# Largest number of points one can pick in finite projective space without getting three on a line

Consider the projectivization $\mathbb P\mathbb F_p^n$ of $\mathbb F_p^n$. How large a set $B \subseteq \mathbb P \mathbb F_p^n$ can I pick so that no three points of $B$ lie on the same line?

The term for such sets is "caps". The problem you ask was posed by Bose ("Mathematical theory of the symmetrical factorial design", Sankhyā 8 (1947) 107–166), and is important in relation to coding theory: see Hill, A first course in coding theory (1986), around figure 14.9. At least at the time of Hill's book from which the following values are taken, the maximal size was known just for $p=2$ (it is $2^n$), for $n=2$ (it is $p+1$ for $p$ odd, $p+2$ for $p$ a power of $2$), for $n=3$ (it is $p^2+1$) and in the further cases $(n,p)=(4,3)$ and $(n,p)=(5,3)$ (where it is $20$ and $56$ respectively). (Some of these results are due to Bose himself.)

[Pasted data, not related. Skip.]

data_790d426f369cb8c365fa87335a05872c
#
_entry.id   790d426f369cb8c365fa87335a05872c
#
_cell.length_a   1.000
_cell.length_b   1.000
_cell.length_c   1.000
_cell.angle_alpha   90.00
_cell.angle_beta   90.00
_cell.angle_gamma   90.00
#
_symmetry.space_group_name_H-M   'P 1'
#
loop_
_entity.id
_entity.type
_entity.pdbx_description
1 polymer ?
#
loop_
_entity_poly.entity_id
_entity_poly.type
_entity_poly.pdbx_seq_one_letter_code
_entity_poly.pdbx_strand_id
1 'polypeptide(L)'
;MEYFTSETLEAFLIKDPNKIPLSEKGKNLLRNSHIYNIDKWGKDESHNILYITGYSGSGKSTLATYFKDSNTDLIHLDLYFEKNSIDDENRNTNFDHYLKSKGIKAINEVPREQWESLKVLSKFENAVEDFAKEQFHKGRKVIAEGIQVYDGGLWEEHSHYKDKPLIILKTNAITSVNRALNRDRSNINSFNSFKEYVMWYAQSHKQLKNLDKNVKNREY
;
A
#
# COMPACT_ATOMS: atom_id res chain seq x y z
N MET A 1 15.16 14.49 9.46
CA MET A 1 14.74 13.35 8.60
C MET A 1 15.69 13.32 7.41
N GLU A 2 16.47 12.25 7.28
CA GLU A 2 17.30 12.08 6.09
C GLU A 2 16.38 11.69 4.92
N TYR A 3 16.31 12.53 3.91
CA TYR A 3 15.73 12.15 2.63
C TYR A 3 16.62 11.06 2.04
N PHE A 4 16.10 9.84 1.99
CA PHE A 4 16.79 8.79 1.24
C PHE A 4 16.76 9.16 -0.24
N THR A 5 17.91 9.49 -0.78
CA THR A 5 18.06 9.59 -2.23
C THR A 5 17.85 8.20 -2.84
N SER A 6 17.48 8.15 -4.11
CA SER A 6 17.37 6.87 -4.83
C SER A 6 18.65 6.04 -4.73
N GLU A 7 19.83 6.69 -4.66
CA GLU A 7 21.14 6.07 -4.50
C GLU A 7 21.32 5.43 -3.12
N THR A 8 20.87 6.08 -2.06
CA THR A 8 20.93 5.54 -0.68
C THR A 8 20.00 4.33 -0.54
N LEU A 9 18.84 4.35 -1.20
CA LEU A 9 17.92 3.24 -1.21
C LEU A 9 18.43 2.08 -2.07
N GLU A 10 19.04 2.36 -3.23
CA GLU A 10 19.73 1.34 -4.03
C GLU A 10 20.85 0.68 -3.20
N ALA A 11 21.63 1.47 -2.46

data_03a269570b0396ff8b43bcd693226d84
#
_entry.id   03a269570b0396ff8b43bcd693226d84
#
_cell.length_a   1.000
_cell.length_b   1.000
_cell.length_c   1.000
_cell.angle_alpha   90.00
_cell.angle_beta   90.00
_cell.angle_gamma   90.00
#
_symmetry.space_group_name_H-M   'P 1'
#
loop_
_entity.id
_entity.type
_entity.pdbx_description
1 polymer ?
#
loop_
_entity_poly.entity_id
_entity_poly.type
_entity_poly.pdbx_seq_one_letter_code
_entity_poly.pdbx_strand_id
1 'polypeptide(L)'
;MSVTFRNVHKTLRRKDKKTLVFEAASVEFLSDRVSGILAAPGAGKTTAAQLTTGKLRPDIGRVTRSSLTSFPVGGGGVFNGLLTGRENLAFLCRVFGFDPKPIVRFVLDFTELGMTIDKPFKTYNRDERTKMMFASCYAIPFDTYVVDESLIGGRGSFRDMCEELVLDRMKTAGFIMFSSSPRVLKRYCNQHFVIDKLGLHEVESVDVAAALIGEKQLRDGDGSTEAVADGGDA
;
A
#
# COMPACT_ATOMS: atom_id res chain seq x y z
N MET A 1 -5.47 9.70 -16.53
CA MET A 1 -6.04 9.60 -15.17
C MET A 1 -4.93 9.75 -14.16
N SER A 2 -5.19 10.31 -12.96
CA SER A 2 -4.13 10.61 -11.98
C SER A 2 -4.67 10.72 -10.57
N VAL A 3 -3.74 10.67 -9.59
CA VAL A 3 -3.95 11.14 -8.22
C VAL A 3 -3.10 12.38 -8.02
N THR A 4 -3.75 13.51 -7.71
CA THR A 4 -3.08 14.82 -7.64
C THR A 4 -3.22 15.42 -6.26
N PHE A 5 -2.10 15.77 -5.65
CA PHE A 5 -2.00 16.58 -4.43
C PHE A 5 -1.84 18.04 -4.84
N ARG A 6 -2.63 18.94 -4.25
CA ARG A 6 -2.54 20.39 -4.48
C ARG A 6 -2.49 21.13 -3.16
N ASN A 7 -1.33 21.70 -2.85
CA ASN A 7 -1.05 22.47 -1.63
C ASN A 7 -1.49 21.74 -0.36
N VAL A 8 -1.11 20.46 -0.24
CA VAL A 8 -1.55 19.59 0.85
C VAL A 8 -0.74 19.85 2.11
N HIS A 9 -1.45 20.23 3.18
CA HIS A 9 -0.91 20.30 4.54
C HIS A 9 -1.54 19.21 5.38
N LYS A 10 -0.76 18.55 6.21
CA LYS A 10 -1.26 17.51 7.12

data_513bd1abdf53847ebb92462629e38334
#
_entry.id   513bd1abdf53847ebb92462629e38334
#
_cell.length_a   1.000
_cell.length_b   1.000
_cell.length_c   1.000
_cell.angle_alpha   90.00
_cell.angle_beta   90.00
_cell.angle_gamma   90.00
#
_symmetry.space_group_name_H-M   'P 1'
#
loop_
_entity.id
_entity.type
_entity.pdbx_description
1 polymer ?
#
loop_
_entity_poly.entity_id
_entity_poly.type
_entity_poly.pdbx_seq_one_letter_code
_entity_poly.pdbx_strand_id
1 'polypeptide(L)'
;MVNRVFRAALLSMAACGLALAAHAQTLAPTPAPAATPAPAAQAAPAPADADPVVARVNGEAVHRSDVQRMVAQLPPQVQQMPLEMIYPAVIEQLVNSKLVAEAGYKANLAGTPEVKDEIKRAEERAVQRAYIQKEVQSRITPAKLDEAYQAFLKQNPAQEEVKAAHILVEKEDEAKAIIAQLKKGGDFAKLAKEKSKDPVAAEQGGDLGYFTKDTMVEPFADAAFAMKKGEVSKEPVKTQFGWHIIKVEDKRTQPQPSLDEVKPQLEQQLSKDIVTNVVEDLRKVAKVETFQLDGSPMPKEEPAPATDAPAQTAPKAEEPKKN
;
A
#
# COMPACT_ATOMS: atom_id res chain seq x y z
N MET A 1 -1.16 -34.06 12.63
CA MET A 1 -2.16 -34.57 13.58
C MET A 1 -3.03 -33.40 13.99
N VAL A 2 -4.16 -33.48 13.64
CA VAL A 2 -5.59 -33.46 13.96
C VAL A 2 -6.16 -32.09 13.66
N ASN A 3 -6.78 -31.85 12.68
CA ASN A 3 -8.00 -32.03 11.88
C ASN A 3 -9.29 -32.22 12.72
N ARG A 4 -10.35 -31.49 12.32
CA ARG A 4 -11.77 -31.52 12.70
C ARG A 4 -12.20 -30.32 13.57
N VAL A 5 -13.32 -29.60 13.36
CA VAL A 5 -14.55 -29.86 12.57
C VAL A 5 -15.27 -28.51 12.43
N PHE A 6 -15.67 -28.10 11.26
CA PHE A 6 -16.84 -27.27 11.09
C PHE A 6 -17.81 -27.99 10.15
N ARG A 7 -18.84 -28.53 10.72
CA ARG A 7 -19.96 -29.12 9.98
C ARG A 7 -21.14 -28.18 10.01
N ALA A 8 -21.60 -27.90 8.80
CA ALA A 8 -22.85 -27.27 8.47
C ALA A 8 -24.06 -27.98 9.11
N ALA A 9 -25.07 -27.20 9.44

PS: It might also be worth while to point out that for $n=2$, caps are also known as "arcs", and a theorem of B. Segre states that (for $p$ odd), an arc of maximal size (also, "oval") is necessarily a conic.
• Yes that paper is about the same things. $PG(n,q)$ is what the OP calls "$\mathbb{PF}_q^n$". See also this very recent paper from JA Thas arxiv.org/abs/1702.01097 Aug 15 '17 at 6:31